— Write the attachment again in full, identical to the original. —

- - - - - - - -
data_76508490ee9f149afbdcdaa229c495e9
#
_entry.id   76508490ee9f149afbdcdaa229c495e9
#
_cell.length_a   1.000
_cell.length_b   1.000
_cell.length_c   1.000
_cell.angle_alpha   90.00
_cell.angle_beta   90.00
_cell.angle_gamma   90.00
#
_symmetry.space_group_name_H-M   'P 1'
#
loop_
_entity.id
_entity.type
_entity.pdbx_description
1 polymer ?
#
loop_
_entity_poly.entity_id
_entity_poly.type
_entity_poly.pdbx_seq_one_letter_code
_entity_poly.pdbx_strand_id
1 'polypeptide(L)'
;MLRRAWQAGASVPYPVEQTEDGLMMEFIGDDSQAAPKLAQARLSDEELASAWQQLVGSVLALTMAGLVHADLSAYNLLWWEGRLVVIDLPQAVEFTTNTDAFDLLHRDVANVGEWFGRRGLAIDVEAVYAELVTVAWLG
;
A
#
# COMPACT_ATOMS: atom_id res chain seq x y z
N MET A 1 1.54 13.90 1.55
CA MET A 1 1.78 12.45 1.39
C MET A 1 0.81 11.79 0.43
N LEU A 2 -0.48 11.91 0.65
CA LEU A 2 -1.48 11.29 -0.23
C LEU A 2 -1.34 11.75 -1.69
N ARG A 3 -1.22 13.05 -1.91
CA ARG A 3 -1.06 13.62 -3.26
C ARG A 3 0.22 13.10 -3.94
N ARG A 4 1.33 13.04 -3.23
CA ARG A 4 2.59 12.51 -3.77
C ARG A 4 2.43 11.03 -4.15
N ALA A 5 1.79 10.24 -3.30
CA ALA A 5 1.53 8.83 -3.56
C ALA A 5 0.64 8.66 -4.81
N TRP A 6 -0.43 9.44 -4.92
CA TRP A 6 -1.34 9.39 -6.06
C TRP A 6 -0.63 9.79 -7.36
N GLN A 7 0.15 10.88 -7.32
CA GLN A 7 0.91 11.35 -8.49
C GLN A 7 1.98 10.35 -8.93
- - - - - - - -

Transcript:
data_76508490ee9f149afbdcdaa229c495e9
#
_entry.id   76508490ee9f149afbdcdaa229c495e9
#
_cell.length_a   1.000
_cell.length_b   1.000
_cell.length_c   1.000
_cell.angle_alpha   90.00
_cell.angle_beta   90.00
_cell.angle_gamma   90.00
#
_symmetry.space_group_name_H-M   'P 1'
#
loop_
_entity.id
_entity.type
_entity.pdbx_description
1 polymer ?
#
loop_
_entity_poly.entity_id
_entity_poly.type
_entity_poly.pdbx_seq_one_letter_code
_entity_poly.pdbx_strand_id
1 'polypeptide(L)'
;MLRRAWQAGASVPYPVEQTEDGLMMEFIGDDSQAAPKLAQARLSDEELASAWQQLVGSVLALTMAGLVHADLSAYNLLWWEGRLVVIDLPQAVEFTTNTDAFDLLHRDVANVGEWFGRRGLAIDVEAVYAELVTVAWLG
;
A
#
# COMPACT_ATOMS: atom_id res chain seq x y z
N MET A 1 1.54 13.90 1.55
CA MET A 1 1.78 12.45 1.39
C MET A 1 0.81 11.79 0.43
N LEU A 2 -0.48 11.91 0.65
CA LEU A 2 -1.48 11.29 -0.23
C LEU A 2 -1.34 11.75 -1.69
N ARG A 3 -1.22 13.05 -1.91
CA ARG A 3 -1.06 13.62 -3.26
C ARG A 3 0.22 13.10 -3.94
N ARG A 4 1.33 13.04 -3.23
CA ARG A 4 2.59 12.51 -3.77
C ARG A 4 2.43 11.03 -4.15
N ALA A 5 1.79 10.24 -3.30
CA ALA A 5 1.53 8.83 -3.56
C ALA A 5 0.64 8.66 -4.81
N TRP A 6 -0.43 9.44 -4.92
CA TRP A 6 -1.34 9.39 -6.06
C TRP A 6 -0.63 9.79 -7.36
N GLN A 7 0.15 10.88 -7.32
CA GLN A 7 0.91 11.35 -8.49
C GLN A 7 1.98 10.35 -8.93